Reducing methane emissions could save over a quarter of a million lives, according to a new assessment published by the United Nations Climate and Clean Air Coalition (CCAC).
Despite the Covid-19 pandemic, human-caused methane emissions are increasing faster than any time since record-keeping began in the 1980s.
This is a particular concern because methane is an extremely powerful greenhouse gas and is responsible for about 30% of warming since pre-industrial times.
The report notes that human-caused methane emissions come from three main sectors: fossil fuels, waste and agriculture.
In the fossil fuel sector, oil and gas extraction, processing, and distribution account for 23%, and coal mining accounts for 12%. In the waste sector, landfills and wastewater make up about 20% of emissions and in the agricultural sector, livestock emissions from manure represent roughly 32%.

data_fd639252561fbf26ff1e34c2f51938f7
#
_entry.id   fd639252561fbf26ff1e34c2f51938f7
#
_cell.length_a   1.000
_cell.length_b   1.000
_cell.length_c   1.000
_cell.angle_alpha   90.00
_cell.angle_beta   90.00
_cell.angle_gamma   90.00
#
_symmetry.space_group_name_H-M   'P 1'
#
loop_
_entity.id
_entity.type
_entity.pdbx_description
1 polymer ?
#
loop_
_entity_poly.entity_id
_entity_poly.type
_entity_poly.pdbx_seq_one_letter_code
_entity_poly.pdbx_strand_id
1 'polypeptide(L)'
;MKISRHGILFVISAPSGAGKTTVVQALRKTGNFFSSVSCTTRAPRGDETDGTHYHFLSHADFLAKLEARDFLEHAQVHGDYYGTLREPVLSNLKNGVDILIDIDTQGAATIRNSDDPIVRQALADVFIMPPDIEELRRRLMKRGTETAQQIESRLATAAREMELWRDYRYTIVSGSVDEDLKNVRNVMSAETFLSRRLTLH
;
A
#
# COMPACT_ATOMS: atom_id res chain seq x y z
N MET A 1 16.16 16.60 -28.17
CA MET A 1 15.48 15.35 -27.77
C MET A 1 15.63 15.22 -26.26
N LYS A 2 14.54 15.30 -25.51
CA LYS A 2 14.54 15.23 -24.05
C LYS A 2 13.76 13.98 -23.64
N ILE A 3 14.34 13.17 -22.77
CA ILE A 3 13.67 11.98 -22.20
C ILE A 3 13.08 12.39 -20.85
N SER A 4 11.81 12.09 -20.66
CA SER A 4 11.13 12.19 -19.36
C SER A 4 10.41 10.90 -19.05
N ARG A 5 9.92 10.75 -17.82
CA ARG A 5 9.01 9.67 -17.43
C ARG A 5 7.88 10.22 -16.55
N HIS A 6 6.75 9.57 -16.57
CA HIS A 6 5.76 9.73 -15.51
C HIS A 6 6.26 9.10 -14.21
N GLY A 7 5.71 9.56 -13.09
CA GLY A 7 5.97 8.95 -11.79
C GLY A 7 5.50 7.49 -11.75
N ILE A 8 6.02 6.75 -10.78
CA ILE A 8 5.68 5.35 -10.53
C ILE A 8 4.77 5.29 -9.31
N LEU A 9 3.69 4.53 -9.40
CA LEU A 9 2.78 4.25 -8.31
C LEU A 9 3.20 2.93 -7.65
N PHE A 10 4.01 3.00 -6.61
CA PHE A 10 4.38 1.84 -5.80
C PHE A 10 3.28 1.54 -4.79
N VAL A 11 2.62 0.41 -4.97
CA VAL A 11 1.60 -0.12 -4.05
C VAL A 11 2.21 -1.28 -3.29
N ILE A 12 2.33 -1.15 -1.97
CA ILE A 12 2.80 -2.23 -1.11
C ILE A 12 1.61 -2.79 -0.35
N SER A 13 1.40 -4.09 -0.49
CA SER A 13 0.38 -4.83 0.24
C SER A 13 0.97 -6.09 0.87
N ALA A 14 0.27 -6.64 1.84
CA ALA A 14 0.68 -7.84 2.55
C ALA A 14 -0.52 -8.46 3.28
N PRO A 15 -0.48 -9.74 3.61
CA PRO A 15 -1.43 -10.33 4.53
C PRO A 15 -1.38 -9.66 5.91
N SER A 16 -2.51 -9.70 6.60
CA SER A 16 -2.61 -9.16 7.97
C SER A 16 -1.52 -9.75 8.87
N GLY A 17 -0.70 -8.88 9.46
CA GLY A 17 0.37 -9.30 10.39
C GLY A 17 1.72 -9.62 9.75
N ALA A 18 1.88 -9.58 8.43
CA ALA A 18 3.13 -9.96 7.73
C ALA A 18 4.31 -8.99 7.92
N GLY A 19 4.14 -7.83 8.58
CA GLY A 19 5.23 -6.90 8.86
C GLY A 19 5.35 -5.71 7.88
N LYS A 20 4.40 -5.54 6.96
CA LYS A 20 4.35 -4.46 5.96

According to the assessment, a 45% reduction in methane emissions can be achieved in this decade alone, achieving this would avoid nearly 0.3°C of global warming by 2045.
Because methane is a key ingredient in the formation of ground-level ozone, such reductions would prevent 260 000 premature deaths, 775 000 asthma-related hospital visits, 73 billion hours of lost labour from extreme heat, and 25 million tonnes of crop losses annually.
Targeted measures in the fossil fuel sector could reduce these emissions simply by fixing methane leaks and reducing venting.
Roughly 60% of these targeted measures are low cost and 50% of those have negative costs, meaning companies make money from taking action.
However, the report has highlighted that targeted measures alone are not enough, a shift to renewable energy and a reduction in food loss and waste can reduce methane emissions by a further 15% by 2030.
Drew Shindell, who chaired the assessment for the CCAC, and is Professor of Climate Science at Duke University, said: ‘To achieve global climate goals, we must reduce methane emissions while also urgently reducing carbon dioxide emissions.
‘The good news is that most of the required actions bring not only climate benefits but also health and financial benefits, and all the technology needed is already available.’
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